The Kala Cotton Weavers of Kutch
At Stitch by Stitch we're committed to promoting sustainable, artisan textile production which enhances cultural livelihoods. That's why we're proud to be working with an organisation in the heart of Kutch in northwest India, preserving the cultivation of indigenous kala cotton, or Old World cotton, and supporting local hand weavers.
Why is kala cotton special? The crop is purely rain fed, so unlike large scale industrialised cotton production, it doesn't require vast amounts of water to grow. It's organic, since this hardy species has a naturally high tolerance to disease and pests.
After years of experimentation and perfecting spinning and weaving techniques, the kala cotton initiative in Kutch has created a holistic and practical supply chain between the farmers, ginners, spinners and weavers of marginalised communities, to convert raw cotton into beautiful hand woven textiles. This sustainable production is in total harmony with the local ecology.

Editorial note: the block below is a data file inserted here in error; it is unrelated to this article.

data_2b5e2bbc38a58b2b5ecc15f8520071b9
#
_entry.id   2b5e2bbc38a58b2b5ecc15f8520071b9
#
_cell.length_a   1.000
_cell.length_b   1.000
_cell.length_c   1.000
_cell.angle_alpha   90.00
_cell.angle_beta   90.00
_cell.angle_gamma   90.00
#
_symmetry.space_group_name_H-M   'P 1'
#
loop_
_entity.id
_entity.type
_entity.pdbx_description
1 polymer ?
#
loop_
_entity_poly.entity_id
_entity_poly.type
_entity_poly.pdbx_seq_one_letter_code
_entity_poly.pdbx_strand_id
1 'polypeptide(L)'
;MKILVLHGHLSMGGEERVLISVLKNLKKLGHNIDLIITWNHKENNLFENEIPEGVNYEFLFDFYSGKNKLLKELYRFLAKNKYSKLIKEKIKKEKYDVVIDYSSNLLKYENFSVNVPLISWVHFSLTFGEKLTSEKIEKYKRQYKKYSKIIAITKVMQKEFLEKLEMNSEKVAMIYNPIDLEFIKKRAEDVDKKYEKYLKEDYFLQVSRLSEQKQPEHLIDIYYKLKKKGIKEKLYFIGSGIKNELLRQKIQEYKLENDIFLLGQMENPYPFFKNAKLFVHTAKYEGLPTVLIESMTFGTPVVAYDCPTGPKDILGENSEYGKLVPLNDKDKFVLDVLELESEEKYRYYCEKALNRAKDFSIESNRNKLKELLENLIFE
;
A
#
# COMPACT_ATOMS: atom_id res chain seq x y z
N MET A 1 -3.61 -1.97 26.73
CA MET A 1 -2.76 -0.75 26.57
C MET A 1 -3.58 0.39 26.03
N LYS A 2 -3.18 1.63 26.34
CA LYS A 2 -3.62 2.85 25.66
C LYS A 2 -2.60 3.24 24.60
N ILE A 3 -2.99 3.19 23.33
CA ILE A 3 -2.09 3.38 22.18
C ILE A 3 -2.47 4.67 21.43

Following a devastating earthquake in 2001, the Kutch region experienced rapid industrialisation, which brought some prosperity, but also had a negative impact on cultural livelihoods. Small-scale weavers couldn't buy raw materials in bulk, and found it hard to integrate with changing markets. The number of weavers in Kutch declined from over 2000 in the mid-1990s, to around 600-700 today.
One of our weavers says, "I am proud of my weaving tradition. It gives us an identity, and helps us to stand on our own feet."
Another adds, "I worked as a security man for two years. It was a hard time. Weaving Kala cotton gets me a fair amount of money. I like working here with the community as leaving home and travelling the distance for work leaves me unsettled. Weaving is my life... there is a sense of belonging that comes with it."